On the south side, he says, the city will divert traffic to I-794. And unlike the past construction on I-94, where the traffic flows almost equally in both directions during rush hours, the traffic on I-43 tends to go mostly in one direction, which makes it easier to close off some lanes. “If it’s done right, we can accommodate that traffic.”

In years past, there have been chronic complaints that WISDOT did not communicate or consult with Milwaukee regarding its transportation plans. But many Milwaukee representatives have praised the department for its handling of the Marquette Interchange project. “We have publicly praised your Department consistently throughout this process,” Grunau’s letter noted. “Perhaps our efforts to build a strong working relationship with your Department were in vain.”

Ironically, WISDOT appears to have put considerable thought into the letter it sent to business leaders, which is dressed up with a skyline of Milwaukee and the tagline, “ONE OF MILWAUKEE’S MOST POPULAR PERFORMERS IS GETTING A FACELIFT.” The department might have been better off spending less time on image making and more time on communicating with business leaders.

“I think there’s just been a breakdown of communication,” Grunau says. “We’ve asked for a meeting in the next week to ten days.”

“I would hope [WISDOT’s representatives] are going to be coming to that meeting very well prepared,” says Polenske.

Short Takes

Capitol Times columnist John Nichols has been touting state Sen. Bob Welch (R-Redgranite) for governor. Nichols is the sort of ultra-liberal who defended Ralph Nader‘s run for president, so the journalist is a cinch not to vote for Welch. Rather, he doubtless thinks an archconservative would be easier for the Democrats to beat than a mushy moderate Republican like Scott McCallum. Even if Welch lost the primary (which is quite likely), he could pull McCallum to the right, which would be good for Democrats. Actually, conservative Republicans would like that, too. My guess is there will be no challenge to McCallum, who looks a bit shaky, but not vulnerable enough for Republicans to risk dividing the party.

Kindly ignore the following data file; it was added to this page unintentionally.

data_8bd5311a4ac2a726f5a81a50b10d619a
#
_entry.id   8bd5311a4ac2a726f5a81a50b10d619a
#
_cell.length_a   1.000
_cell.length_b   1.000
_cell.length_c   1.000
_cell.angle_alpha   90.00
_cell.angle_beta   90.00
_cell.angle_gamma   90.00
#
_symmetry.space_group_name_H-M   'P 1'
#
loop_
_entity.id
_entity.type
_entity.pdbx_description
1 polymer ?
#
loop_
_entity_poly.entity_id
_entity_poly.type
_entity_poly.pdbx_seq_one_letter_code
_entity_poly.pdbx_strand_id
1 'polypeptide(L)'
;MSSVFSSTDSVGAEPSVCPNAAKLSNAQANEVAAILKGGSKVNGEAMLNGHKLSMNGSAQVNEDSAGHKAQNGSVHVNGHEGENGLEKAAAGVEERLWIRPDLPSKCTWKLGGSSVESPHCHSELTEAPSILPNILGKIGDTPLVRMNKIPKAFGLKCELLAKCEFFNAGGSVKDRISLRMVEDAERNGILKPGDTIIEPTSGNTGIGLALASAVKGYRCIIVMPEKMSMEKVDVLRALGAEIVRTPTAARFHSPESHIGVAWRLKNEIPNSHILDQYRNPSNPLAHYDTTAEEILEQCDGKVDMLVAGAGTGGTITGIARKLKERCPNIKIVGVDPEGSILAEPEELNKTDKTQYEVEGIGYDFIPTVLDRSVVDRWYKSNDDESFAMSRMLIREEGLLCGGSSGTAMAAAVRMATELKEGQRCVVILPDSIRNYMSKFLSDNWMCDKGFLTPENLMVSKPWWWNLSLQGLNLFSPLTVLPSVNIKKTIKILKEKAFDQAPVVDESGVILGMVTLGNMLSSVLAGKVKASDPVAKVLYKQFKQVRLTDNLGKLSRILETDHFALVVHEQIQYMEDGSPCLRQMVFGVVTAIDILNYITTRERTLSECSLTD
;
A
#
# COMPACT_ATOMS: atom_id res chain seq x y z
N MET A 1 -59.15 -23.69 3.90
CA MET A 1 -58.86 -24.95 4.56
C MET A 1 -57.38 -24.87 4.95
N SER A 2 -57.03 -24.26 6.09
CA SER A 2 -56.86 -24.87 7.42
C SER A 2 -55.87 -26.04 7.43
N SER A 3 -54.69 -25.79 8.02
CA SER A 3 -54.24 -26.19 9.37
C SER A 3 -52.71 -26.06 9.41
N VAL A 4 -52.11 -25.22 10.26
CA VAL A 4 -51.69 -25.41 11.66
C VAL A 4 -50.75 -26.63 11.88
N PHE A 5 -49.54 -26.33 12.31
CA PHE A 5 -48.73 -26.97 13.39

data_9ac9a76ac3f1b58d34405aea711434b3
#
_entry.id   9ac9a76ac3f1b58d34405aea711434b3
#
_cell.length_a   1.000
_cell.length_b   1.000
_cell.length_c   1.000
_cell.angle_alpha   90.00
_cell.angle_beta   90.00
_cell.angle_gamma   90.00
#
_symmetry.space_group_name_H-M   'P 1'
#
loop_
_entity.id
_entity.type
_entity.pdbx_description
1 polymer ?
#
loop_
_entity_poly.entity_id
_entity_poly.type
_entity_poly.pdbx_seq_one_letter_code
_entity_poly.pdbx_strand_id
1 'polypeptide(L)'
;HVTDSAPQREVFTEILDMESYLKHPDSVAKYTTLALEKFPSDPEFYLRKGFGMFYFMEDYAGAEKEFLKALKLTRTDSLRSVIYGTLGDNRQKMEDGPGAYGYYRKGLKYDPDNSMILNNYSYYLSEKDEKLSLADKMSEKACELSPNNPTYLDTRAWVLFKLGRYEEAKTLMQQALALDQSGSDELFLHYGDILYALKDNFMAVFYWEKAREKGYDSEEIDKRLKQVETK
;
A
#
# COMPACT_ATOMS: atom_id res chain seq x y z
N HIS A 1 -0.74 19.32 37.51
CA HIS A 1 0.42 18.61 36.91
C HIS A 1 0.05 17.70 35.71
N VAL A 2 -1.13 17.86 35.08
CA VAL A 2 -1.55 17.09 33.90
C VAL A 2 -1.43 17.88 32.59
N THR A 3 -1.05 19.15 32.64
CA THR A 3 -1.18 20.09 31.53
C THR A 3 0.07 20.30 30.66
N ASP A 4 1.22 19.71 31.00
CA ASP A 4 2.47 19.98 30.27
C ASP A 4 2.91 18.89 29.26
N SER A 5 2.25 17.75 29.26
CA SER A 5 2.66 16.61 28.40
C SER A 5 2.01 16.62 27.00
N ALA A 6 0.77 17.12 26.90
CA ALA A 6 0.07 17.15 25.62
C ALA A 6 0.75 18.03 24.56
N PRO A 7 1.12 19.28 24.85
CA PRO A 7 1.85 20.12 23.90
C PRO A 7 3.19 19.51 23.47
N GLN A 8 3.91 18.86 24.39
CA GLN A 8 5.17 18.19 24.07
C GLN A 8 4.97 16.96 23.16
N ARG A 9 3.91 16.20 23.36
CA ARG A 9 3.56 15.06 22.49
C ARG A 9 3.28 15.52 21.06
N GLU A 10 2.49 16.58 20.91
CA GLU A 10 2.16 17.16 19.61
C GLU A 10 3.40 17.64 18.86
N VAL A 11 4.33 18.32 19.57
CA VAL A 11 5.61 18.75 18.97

Meanwhile, the campaign people for Attorney General Jim Doyle are distributing literature showing how well he did in his last three statewide runs, particularly in the 16 largest counties accounting for 76 percent of Democratic primary voters. None of his opponents have ever run a statewide race. Then there are Doyle’s endorsements, including former Democratic governors Gaylord Nelson, Patrick Lucey and Martin Schreiber. Ah, but what happened to Tony Earl? Is it possible the bearded ex-governor will back the mustachioed Tom Barrett? “We’re going for the whole facial hair group,” Barrett spokesperson George Twig says. But so far, Earl remains elusive.

Many see Barrett as a shoo-in to run for mayor in 2004, should Doyle prevail in the gubernatorial primary. Considering that half the city is in Barrett’s district, he would be a far stronger challenger to John Norquist (should he run for re-election) than any alderman. Norquist, who is reportedly lukewarm about Barrett’s run for governor, might want to support him to get rid of a possible opponent.

This article was originally published by Milwaukee World.